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Read an extract from Aimée Walsh’s debut title, Exile

Read an extract from Aimée Walsh’s debut title, Exile


by Sarah Gill
03rd Jul 2024

The newly released debut from Belfast author Aimée Walsh centres around a young woman as her life is turned upside down after an attack on a night out in Belfast.

In college in Liverpool, Fiadh’s life begins to spiral out of control as she misses assignment deadlines, stops turning up to class and doesn’t respond to any of her friends’ messages.

Without the tight knit group of friends she left behind at home or the support of the new friends she has made in Liverpool, Fiadh’s life quickly descends into chaos, a chaos that nearly costs her everything.

Fraught with emotion, this book fluctuates between being harrowing and heartening. It tracks the transition from familiar school days to college life and the struggle associated with that, self-discovery and resilience, the changing nature of friendship, and the glimmers of hope to be found amidst the sorrow.

One of this year’s most highly anticipated releases, Aimée Walsh is a true literary talent.

Read on for the extract below…

Exile Aimeé Walsh

The queue for the club snakes from the entrance, along the park towards the UGC Cinema. In twos and threes, groups of people huddle together against the biting wind. The rain drizzles down, sticking to the recently sun-shimmered legs of the girls in the queue, each bouncing from one platform heeled foot to the other to maintain body heat. I cup my hand into a fist, hugging it with the other, blowing air into the entanglement of frozen fingers. Danielle and I line up against the brick wall, both dreaming that we are home in our pyjamas instead of standing in the cold in minidresses.

A flurry of stamps of Danielle’s heels on the ground chorus a sharp exhale of breath, as she says

—Isn’t it meant to be summer?! I fumble around in my black patent clutch for my ID shaking it like a snow globe to move my Juicy Tube lip gloss and a tester bottle of DKNY perfume. As we approach the entrance, we recognise the bouncer as a man who lives in the same apartment block as Aisling. Big Dave. There he is. He dips his head at us in recognition. On Saturdays gone by, the lot of us shared a cigarette with him at Aisling’s gaff.

Her ma saying

—Sure, isn’t it better to know what they’re up to? Better them doing it here than out there on street corners and park benches!

The off-duty bouncer always nodded sagely in agreement, as Aisling’s ma gripped his leg. Now, we pay a fiver into the club night, Sketchy. Strobe lights disorientate us as we walk across the dance floor. We try our best to give off an air of irresistible collectedness. As is ritual on our Saturday nights out, Danielle suddenly stops in front of me, leans into my ear and shouts

— SAMBUCA!?

The wide look in her eyes shows it is more of a call to arms than a question. Powerless to say no to that sort of persuasion, I follow her as she pushes her way through the throngs of people at the bar. The barman slops two gloopy sambucas into neon thimbles on the counter. Clinked glasses, heads back, we neck the shots, feeling it stickily slide down our throats. I order a blue alcopop, requesting a straw from behind the bar.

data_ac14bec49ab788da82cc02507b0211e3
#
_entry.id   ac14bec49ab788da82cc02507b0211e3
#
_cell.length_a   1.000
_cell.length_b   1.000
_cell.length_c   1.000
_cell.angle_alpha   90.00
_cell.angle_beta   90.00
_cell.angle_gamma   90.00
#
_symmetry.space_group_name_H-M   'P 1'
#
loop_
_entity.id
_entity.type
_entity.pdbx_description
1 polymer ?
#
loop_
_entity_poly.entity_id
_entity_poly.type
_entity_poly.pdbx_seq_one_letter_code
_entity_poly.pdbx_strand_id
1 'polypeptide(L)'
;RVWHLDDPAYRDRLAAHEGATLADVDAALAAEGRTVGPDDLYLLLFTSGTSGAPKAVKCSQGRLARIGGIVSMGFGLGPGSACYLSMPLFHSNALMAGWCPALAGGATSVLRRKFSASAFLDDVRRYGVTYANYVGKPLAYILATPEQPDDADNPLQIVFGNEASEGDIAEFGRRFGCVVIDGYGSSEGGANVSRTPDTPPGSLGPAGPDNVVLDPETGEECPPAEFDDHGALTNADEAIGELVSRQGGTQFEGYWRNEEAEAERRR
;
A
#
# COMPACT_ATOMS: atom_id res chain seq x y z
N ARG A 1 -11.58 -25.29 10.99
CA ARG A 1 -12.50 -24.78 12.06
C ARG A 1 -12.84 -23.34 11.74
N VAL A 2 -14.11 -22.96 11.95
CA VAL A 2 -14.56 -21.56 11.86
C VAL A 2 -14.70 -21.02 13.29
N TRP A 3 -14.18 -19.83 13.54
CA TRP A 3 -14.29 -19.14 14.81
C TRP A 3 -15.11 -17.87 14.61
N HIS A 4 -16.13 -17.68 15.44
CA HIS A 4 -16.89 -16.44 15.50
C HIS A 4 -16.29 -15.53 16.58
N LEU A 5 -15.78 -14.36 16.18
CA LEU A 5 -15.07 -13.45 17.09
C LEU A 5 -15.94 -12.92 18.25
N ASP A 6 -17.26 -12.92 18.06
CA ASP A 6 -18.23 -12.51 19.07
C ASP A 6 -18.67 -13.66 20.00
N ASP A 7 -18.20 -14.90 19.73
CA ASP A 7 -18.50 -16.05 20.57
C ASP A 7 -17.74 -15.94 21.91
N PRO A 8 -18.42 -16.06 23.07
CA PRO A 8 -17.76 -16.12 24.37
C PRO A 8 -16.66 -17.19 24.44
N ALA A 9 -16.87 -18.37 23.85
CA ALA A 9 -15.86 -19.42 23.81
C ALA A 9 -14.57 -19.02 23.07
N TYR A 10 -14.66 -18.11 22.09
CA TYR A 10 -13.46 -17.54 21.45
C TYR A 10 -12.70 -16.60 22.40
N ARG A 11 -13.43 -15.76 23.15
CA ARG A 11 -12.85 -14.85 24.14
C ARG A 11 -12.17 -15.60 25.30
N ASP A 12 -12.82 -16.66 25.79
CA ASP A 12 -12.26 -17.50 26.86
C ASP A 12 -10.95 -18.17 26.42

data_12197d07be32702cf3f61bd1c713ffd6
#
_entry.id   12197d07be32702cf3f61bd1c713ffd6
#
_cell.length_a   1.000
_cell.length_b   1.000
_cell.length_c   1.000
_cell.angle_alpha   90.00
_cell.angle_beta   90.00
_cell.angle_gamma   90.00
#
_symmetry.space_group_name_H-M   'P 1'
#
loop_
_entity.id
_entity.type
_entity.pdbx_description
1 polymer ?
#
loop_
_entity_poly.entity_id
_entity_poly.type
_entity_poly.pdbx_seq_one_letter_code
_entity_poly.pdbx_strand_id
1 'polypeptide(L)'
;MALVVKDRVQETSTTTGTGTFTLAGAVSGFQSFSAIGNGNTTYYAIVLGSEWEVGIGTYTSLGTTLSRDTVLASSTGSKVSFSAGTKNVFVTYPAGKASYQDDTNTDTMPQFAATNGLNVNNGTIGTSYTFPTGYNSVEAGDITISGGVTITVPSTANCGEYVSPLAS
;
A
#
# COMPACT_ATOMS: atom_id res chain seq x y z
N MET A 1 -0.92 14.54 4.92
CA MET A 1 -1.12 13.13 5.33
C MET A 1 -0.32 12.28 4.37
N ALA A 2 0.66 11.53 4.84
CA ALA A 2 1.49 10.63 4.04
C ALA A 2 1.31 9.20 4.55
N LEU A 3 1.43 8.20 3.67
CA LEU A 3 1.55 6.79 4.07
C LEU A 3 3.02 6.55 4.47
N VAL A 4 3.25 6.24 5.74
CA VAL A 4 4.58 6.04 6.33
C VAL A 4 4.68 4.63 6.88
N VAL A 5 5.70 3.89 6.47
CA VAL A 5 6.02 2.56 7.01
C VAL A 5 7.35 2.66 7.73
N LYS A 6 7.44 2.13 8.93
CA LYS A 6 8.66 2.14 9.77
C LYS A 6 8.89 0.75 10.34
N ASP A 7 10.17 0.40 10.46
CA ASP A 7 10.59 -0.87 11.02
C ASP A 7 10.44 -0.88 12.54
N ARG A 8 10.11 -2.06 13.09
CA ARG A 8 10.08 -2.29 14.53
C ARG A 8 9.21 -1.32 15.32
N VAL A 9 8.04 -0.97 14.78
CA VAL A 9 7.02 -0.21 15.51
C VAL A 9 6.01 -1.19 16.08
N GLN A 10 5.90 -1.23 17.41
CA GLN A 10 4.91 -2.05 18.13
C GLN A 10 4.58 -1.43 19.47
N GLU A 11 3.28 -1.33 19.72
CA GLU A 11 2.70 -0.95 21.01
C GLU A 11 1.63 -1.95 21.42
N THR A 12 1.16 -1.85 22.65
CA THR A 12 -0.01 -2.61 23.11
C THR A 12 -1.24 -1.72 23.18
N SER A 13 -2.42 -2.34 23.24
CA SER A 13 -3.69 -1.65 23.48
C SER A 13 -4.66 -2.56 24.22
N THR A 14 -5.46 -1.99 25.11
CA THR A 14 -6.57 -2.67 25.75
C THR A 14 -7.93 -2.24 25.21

I fancy myself the vision of a seductress, sucking on my straw while surveying the dance floor. Assessing each boy who locks eyes with me, I do an internal evaluation of the likelihood of locking lips with a ride. There’s the boy in a white diamanté slogan top; the one with ‘surfer’ hair, which in reality is achieved through hours of having his ma do his frosted tips; the man who is far too old to be in this club, adorned with a tie and suit jacket; and of course, the group of lads from school, none of which I have ever spoken to for more than five minutes, except for Andy.

The intensity of the strobe light brings me back to myself. Casting her gaze across the crowd, Danielle says

—Slim pickings thenight isn’t it?

She turns to the bar and asks for two double vodka Red Bulls. If nothing else, we’d make a quare go at the dance floor by ourselves. Daft Punk’s ‘One More Time’ stutters through the speakers. We both down our WKDs, grab our freshly poured vodkas and head into the sea of people. As fast as we can walk without running, the two of us tear off towards the dance floor, spilling drinks as we go. In the middle of the dancefloor, we jump on the spot, bouncing off the people behind us. An arm is thrown around Danielle’s shoulders, her pocket-sized height makes her the prime target for grab-and-dance moves. Through flickered lights, Andy comes into focus. He blankets himself around Danielle, and beams a smile towards me.

Outside, the smoking area heat lamp drapes us in sepia. When I close my eyes, the drink would have me believe I was anywhere else, a Spanish beach or a recently retubed sunbed. I approach anyone and everyone outside to ask for a lighter.

—I’m a social smoker, I joke.

—So I don’t carry one.

A woman in a leather jacket pulls one from her pocket and hands it over.

—I want that back, love, she spits out, without raising her eyes. One long draw on the feg gets it going enough to sustain it for the whole smoke, and probably a headlight for another too. Andy stumbles over, grabs the cigarette from my mouth, inhaling deeply.

—Oi! Leave us some! Don’t be a selfish wee prick!

He crosses his eyes while taking another draw, blowing the smoke onto my face.

—Sure, I’m always thinking of you, Fiadh, he says while placing the cigarette between my lips.

—No, love, I say as I take the cigarette out of my mouth and crush it under my heel.

—I’m alright, thanks.

‘Exile’ by Aimée Walsh (published by John Murray) is out now. You can follow her on Instagram @thereadparts